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Introduction: A concussion is a type of traumatic brain injury (TBI) typically caused by bio-mechanical forces inflicted on the head that change the way the brain works. Concussions can also result from a blow elsewhere in the body causing an impulsive force transmitted to the head. These types of injuries often involve a sudden onset of neurologic function impairment such as confusion, amnesia, or loss of consciousness that quickly dissipates and is generally not life-threatening. Unfortunately, these seemingly “mild” symptoms have led numerous primary care providers to undermine its potential risks, often leading to inadequate evaluation, premature return to play, and poor psychological management. Complications of severe or repeated concussions include migraines, depression & mood changes, sleep disorders, convulsions, coma, and in some instances even death. The goals of our study were to evaluate public awareness and knowledge of concussion, identify common misconceptions, assess barriers to proper management, and propose uniform guidelines for education, prevention, diagnosis, and treatment to be used in the Vermont school system.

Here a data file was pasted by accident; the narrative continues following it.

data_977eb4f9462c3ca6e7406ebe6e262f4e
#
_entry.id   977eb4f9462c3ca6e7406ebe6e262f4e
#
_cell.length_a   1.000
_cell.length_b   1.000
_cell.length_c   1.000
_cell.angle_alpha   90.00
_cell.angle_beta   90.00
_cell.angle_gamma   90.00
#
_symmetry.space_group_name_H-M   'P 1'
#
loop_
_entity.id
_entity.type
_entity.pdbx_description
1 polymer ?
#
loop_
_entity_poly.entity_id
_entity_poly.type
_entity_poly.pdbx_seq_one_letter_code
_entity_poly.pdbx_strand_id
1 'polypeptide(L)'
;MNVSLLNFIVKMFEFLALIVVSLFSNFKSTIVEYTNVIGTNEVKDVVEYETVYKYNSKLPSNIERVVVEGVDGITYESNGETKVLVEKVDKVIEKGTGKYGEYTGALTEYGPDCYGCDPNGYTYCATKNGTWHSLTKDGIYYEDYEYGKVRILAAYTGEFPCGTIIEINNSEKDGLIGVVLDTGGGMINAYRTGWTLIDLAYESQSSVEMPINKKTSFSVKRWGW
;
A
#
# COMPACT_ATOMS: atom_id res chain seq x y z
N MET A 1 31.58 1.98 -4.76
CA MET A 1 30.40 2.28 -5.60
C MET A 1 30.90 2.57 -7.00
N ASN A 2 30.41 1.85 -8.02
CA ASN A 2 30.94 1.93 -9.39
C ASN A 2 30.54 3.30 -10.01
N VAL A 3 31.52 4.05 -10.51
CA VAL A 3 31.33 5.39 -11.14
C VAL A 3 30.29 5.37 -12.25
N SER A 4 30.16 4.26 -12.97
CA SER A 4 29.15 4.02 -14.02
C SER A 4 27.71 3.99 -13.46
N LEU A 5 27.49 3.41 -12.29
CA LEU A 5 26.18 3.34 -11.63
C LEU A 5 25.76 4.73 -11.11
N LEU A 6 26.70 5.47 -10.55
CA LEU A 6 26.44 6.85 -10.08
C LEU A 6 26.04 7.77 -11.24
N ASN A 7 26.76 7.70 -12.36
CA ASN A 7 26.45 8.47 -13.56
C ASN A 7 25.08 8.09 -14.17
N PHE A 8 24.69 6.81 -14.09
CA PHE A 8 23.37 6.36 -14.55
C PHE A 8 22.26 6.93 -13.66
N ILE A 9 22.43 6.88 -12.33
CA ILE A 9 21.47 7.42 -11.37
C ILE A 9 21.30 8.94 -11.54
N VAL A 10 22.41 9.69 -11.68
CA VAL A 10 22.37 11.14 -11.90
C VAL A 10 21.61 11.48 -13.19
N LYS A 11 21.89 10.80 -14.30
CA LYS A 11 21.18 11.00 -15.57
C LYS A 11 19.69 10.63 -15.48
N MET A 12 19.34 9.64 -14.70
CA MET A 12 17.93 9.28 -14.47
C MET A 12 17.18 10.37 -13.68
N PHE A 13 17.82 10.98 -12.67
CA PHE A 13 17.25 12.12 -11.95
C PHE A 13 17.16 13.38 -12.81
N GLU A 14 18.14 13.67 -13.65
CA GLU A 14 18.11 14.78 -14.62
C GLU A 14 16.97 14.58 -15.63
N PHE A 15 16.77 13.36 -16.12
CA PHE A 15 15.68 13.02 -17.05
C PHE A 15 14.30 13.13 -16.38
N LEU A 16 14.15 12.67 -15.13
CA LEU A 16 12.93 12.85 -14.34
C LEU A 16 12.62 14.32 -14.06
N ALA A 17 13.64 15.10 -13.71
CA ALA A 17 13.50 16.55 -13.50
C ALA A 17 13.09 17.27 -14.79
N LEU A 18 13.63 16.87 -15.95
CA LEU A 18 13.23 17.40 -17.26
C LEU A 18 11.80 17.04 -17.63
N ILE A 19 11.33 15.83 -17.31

Brenda Perkins, RN, BSN, MA, Chittenden East Supervisory Union

Jan Carney, MD, MPH, University of Vermont College of Medicine

Colleen Wise, RN, BSN, MA, Chittenden East Supervisory Union


Chittenden East Supervisory Union


Access to Health Services, Adolescent Health, Educational and Community-Based Programs


Presented at the American Public Health Association 139th Annual Meeting & Exposition, Washington, DC, November 1, 2011 as "Heads up: Using Your Brain When Tackling Concussions," by Matthew Davies, Charles Ashley, Shane Diamond, Lauren Gilligan, Alberto Gutierrez, Lindsay Karr, Christina Pedro, Colleen Wise, RN, BSN, MA, Brenda Perkins, RN, BSN, MA, Thomas V. Delaney, PhD and Jan K. Carney, MD MPH.

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Creative Commons License
This work is licensed under a Creative Commons Attribution-Noncommercial 3.0 License

Heads Up: Using Your Brain When Tackling Concussions